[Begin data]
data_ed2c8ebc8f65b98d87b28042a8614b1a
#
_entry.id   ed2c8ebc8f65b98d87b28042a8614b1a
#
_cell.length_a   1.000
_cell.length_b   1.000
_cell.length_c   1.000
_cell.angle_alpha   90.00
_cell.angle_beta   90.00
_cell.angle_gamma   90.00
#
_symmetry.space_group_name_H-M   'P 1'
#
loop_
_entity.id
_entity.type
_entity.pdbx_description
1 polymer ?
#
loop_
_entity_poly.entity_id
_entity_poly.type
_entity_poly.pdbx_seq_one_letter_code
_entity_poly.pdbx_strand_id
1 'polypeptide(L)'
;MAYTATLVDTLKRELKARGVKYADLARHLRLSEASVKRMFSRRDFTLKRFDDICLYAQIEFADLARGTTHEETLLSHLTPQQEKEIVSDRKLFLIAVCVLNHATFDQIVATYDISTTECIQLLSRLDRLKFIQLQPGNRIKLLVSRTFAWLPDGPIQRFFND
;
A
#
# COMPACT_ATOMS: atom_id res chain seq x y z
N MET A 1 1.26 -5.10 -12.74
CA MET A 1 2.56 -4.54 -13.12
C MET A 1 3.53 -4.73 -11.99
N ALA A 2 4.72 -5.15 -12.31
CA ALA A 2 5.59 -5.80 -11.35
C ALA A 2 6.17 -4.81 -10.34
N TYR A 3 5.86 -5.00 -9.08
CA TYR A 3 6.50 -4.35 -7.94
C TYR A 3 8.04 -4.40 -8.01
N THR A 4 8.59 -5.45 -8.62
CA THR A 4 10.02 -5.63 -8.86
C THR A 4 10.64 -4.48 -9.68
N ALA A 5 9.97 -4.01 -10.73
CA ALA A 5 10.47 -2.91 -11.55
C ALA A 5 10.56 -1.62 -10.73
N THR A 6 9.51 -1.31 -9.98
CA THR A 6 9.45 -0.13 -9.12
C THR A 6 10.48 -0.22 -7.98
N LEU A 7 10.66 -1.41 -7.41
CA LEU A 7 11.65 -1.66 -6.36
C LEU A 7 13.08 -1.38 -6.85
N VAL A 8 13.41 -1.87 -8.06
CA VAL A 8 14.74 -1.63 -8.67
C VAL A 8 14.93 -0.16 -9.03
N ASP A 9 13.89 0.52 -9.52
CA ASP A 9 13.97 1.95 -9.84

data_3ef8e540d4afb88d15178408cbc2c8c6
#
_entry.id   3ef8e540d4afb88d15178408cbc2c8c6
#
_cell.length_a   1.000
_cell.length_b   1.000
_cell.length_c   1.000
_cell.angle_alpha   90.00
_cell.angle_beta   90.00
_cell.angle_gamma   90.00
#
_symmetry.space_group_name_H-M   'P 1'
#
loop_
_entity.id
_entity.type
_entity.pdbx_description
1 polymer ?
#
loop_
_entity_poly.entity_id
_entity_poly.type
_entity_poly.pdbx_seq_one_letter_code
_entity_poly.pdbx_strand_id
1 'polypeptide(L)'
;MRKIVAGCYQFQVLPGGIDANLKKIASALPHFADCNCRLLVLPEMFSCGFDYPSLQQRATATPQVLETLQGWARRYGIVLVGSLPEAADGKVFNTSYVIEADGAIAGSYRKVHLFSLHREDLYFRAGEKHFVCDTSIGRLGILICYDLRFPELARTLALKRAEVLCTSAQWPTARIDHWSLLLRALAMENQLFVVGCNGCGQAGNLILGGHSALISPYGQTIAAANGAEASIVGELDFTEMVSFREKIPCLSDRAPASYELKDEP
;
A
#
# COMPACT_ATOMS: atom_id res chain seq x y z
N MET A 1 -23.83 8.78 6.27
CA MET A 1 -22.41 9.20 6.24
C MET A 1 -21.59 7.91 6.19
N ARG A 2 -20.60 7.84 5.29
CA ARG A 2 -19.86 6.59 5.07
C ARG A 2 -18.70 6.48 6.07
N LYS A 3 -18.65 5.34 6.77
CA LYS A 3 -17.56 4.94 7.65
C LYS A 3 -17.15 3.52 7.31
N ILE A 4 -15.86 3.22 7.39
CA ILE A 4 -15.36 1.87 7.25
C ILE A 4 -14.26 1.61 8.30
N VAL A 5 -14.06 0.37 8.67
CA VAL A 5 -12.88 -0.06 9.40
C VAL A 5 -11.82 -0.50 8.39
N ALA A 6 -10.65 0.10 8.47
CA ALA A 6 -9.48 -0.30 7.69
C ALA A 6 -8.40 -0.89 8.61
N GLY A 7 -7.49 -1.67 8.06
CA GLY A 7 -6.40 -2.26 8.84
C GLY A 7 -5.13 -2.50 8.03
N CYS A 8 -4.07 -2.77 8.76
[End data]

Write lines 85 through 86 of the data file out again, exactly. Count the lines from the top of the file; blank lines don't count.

#
# COMPACT_ATOMS: atom_id res chain seq x y z